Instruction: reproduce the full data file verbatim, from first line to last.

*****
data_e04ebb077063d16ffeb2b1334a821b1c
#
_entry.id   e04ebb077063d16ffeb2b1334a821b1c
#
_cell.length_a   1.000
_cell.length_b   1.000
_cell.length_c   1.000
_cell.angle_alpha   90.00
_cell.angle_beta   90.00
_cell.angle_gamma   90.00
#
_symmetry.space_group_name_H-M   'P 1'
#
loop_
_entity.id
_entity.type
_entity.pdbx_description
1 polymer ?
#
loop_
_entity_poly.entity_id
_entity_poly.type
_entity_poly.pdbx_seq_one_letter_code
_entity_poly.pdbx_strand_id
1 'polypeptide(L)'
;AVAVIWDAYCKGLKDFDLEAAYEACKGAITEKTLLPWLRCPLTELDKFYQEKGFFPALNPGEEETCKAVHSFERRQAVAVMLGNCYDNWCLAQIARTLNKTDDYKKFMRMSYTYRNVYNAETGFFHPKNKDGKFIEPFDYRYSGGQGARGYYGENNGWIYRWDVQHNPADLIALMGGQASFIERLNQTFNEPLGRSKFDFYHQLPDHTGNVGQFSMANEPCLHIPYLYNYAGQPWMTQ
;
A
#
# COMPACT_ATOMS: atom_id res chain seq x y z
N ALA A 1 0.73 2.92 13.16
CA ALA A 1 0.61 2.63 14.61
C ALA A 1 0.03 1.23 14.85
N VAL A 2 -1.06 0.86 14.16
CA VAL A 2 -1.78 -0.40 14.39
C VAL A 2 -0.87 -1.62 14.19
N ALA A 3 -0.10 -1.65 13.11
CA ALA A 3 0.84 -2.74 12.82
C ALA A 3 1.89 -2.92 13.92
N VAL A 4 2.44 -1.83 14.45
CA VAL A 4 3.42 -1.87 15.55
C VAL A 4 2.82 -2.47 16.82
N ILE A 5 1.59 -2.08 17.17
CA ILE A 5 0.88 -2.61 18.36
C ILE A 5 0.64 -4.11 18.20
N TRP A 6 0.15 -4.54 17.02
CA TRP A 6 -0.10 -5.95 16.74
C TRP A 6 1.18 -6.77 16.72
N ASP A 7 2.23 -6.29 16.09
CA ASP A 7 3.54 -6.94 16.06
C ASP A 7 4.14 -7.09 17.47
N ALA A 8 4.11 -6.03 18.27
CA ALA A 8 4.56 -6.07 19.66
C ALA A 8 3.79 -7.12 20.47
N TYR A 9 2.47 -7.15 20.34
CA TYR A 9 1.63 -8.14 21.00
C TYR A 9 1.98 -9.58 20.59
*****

data_e04ebb077063d16ffeb2b1334a821b1c
#
_entry.id   e04ebb077063d16ffeb2b1334a821b1c
#
_cell.length_a   1.000
_cell.length_b   1.000
_cell.length_c   1.000
_cell.angle_alpha   90.00
_cell.angle_beta   90.00
_cell.angle_gamma   90.00
#
_symmetry.space_group_name_H-M   'P 1'
#
loop_
_entity.id
_entity.type
_entity.pdbx_description
1 polymer ?
#
loop_
_entity_poly.entity_id
_entity_poly.type
_entity_poly.pdbx_seq_one_letter_code
_entity_poly.pdbx_strand_id
1 'polypeptide(L)'
;AVAVIWDAYCKGLKDFDLEAAYEACKGAITEKTLLPWLRCPLTELDKFYQEKGFFPALNPGEEETCKAVHSFERRQAVAVMLGNCYDNWCLAQIARTLNKTDDYKKFMRMSYTYRNVYNAETGFFHPKNKDGKFIEPFDYRYSGGQGARGYYGENNGWIYRWDVQHNPADLIALMGGQASFIERLNQTFNEPLGRSKFDFYHQLPDHTGNVGQFSMANEPCLHIPYLYNYAGQPWMTQ
;
A
#
# COMPACT_ATOMS: atom_id res chain seq x y z
N ALA A 1 0.73 2.92 13.16
CA ALA A 1 0.61 2.63 14.61
C ALA A 1 0.03 1.23 14.85
N VAL A 2 -1.06 0.86 14.16
CA VAL A 2 -1.78 -0.40 14.39
C VAL A 2 -0.87 -1.62 14.19
N ALA A 3 -0.10 -1.65 13.11
CA ALA A 3 0.84 -2.74 12.82
C ALA A 3 1.89 -2.92 13.92
N VAL A 4 2.44 -1.83 14.45
CA VAL A 4 3.42 -1.87 15.55
C VAL A 4 2.82 -2.47 16.82
N ILE A 5 1.59 -2.08 17.17
CA ILE A 5 0.88 -2.61 18.36
C ILE A 5 0.64 -4.11 18.20
N TRP A 6 0.15 -4.54 17.02
CA TRP A 6 -0.10 -5.95 16.74
C TRP A 6 1.18 -6.77 16.72
N ASP A 7 2.23 -6.29 16.09
CA ASP A 7 3.54 -6.94 16.06
C ASP A 7 4.14 -7.09 17.47
N ALA A 8 4.11 -6.03 18.27
CA ALA A 8 4.56 -6.07 19.66
C ALA A 8 3.79 -7.12 20.47
N TYR A 9 2.47 -7.15 20.34
CA TYR A 9 1.63 -8.14 21.00
C TYR A 9 1.98 -9.58 20.59